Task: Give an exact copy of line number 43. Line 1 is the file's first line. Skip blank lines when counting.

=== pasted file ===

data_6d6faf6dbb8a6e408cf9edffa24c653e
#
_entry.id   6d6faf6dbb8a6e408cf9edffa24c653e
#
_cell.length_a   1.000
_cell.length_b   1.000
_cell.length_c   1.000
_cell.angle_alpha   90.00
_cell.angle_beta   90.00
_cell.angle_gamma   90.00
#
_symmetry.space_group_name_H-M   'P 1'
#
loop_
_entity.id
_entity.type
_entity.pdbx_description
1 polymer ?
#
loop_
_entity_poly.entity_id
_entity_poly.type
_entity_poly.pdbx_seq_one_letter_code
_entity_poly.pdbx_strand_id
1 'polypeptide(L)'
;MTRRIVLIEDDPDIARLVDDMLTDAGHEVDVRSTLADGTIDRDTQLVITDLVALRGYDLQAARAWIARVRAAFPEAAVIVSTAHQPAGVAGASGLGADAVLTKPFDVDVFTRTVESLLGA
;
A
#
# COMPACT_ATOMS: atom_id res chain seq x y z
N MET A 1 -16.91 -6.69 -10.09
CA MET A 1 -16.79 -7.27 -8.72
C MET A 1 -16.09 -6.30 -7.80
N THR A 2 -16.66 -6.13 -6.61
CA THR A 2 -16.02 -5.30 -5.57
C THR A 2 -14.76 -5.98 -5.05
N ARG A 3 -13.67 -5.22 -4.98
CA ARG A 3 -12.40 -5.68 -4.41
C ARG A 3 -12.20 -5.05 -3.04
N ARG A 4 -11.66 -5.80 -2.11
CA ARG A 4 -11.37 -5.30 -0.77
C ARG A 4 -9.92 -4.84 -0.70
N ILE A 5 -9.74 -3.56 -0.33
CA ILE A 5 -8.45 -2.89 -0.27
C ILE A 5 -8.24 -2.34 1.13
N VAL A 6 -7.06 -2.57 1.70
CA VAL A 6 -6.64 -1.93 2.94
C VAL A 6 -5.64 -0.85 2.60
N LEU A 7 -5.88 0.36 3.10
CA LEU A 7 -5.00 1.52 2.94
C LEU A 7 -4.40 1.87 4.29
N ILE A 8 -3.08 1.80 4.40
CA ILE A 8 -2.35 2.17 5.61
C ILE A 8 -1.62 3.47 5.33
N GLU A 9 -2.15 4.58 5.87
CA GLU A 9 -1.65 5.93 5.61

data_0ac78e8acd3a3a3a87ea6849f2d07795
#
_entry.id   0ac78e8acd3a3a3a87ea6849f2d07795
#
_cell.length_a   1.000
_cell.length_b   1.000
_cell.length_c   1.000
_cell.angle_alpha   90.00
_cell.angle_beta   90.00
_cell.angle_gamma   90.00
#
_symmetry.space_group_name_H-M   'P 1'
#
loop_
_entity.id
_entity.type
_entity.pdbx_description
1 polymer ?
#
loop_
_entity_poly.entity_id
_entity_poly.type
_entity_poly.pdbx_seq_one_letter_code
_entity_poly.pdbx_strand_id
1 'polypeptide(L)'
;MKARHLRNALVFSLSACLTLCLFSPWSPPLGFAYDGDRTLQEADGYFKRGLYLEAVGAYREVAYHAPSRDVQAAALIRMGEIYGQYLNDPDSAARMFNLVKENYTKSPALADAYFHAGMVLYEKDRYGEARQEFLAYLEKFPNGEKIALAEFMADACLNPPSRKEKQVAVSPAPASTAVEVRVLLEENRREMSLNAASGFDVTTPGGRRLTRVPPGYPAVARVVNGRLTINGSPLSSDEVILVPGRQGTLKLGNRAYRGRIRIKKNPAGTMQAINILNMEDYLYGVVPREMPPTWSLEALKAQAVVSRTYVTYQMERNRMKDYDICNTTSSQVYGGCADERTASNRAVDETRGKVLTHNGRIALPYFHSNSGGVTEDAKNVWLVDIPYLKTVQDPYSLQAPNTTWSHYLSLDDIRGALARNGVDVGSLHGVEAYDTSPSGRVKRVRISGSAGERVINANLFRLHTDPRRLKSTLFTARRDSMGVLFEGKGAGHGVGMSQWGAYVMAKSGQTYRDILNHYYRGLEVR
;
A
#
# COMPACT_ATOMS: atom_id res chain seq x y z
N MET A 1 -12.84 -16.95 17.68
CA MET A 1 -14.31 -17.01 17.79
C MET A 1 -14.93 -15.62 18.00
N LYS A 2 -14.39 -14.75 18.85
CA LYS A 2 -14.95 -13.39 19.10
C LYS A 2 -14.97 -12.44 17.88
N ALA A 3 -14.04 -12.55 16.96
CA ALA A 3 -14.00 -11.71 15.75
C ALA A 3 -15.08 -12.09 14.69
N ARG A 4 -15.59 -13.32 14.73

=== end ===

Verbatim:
N ILE A 5 -9.74 -3.56 -0.33